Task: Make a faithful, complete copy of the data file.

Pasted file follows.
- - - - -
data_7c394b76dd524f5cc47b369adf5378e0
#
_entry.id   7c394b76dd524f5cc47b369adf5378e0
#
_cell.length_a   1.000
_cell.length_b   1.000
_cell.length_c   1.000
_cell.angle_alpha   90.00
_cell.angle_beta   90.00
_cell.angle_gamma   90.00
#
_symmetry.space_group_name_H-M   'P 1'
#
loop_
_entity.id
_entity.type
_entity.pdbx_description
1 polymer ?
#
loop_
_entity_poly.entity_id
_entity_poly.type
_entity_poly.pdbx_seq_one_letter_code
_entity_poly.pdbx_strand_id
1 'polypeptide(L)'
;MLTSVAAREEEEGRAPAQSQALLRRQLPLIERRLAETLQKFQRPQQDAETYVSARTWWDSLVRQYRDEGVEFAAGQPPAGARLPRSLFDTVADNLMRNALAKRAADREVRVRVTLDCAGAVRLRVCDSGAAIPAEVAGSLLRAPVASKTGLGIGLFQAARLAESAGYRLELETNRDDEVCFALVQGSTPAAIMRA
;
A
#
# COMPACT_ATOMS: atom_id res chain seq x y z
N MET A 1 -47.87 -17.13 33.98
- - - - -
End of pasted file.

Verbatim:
data_7c394b76dd524f5cc47b369adf5378e0
#
_entry.id   7c394b76dd524f5cc47b369adf5378e0
#
_cell.length_a   1.000
_cell.length_b   1.000
_cell.length_c   1.000
_cell.angle_alpha   90.00
_cell.angle_beta   90.00
_cell.angle_gamma   90.00
#
_symmetry.space_group_name_H-M   'P 1'
#
loop_
_entity.id
_entity.type
_entity.pdbx_description
1 polymer ?
#
loop_
_entity_poly.entity_id
_entity_poly.type
_entity_poly.pdbx_seq_one_letter_code
_entity_poly.pdbx_strand_id
1 'polypeptide(L)'
;MLTSVAAREEEEGRAPAQSQALLRRQLPLIERRLAETLQKFQRPQQDAETYVSARTWWDSLVRQYRDEGVEFAAGQPPAGARLPRSLFDTVADNLMRNALAKRAADREVRVRVTLDCAGAVRLRVCDSGAAIPAEVAGSLLRAPVASKTGLGIGLFQAARLAESAGYRLELETNRDDEVCFALVQGSTPAAIMRA
;
A
#
# COMPACT_ATOMS: atom_id res chain seq x y z
N MET A 1 -47.87 -17.13 33.98